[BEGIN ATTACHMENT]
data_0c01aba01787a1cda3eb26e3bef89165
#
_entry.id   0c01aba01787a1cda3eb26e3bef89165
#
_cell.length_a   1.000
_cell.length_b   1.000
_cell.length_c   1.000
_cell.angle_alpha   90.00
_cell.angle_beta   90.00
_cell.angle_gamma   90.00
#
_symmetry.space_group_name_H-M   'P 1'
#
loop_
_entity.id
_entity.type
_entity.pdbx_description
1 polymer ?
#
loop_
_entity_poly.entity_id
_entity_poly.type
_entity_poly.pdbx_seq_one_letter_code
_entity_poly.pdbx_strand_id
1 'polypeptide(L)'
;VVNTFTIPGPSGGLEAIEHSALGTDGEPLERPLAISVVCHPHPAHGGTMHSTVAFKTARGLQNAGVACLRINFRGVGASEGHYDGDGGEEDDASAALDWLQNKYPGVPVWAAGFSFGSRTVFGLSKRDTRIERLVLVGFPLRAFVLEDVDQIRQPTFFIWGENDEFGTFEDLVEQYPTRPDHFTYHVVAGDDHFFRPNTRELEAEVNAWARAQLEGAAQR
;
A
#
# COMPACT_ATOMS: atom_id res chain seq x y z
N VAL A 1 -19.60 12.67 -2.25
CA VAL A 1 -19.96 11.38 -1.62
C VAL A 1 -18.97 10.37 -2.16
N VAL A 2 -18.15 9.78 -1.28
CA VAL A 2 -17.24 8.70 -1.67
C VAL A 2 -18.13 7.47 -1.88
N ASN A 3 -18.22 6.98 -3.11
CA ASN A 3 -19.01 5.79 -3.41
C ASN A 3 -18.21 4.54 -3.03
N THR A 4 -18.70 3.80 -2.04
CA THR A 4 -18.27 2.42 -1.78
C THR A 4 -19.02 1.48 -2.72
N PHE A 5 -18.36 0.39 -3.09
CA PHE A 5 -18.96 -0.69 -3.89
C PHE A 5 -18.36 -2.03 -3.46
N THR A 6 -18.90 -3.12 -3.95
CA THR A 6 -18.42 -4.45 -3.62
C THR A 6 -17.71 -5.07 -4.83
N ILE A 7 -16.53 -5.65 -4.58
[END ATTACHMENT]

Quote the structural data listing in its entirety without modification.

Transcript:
data_0c01aba01787a1cda3eb26e3bef89165
#
_entry.id   0c01aba01787a1cda3eb26e3bef89165
#
_cell.length_a   1.000
_cell.length_b   1.000
_cell.length_c   1.000
_cell.angle_alpha   90.00
_cell.angle_beta   90.00
_cell.angle_gamma   90.00
#
_symmetry.space_group_name_H-M   'P 1'
#
loop_
_entity.id
_entity.type
_entity.pdbx_description
1 polymer ?
#
loop_
_entity_poly.entity_id
_entity_poly.type
_entity_poly.pdbx_seq_one_letter_code
_entity_poly.pdbx_strand_id
1 'polypeptide(L)'
;VVNTFTIPGPSGGLEAIEHSALGTDGEPLERPLAISVVCHPHPAHGGTMHSTVAFKTARGLQNAGVACLRINFRGVGASEGHYDGDGGEEDDASAALDWLQNKYPGVPVWAAGFSFGSRTVFGLSKRDTRIERLVLVGFPLRAFVLEDVDQIRQPTFFIWGENDEFGTFEDLVEQYPTRPDHFTYHVVAGDDHFFRPNTRELEAEVNAWARAQLEGAAQR
;
A
#
# COMPACT_ATOMS: atom_id res chain seq x y z
N VAL A 1 -19.60 12.67 -2.25
CA VAL A 1 -19.96 11.38 -1.62
C VAL A 1 -18.97 10.37 -2.16
N VAL A 2 -18.15 9.78 -1.28
CA VAL A 2 -17.24 8.70 -1.67
C VAL A 2 -18.13 7.47 -1.88
N ASN A 3 -18.22 6.98 -3.11
CA ASN A 3 -19.01 5.79 -3.41
C ASN A 3 -18.21 4.54 -3.03
N THR A 4 -18.70 3.80 -2.04
CA THR A 4 -18.27 2.42 -1.78
C THR A 4 -19.02 1.48 -2.72
N PHE A 5 -18.36 0.39 -3.09
CA PHE A 5 -18.96 -0.69 -3.89
C PHE A 5 -18.36 -2.03 -3.46
N THR A 6 -18.90 -3.12 -3.95
CA THR A 6 -18.42 -4.45 -3.62
C THR A 6 -17.71 -5.07 -4.83
N ILE A 7 -16.53 -5.65 -4.58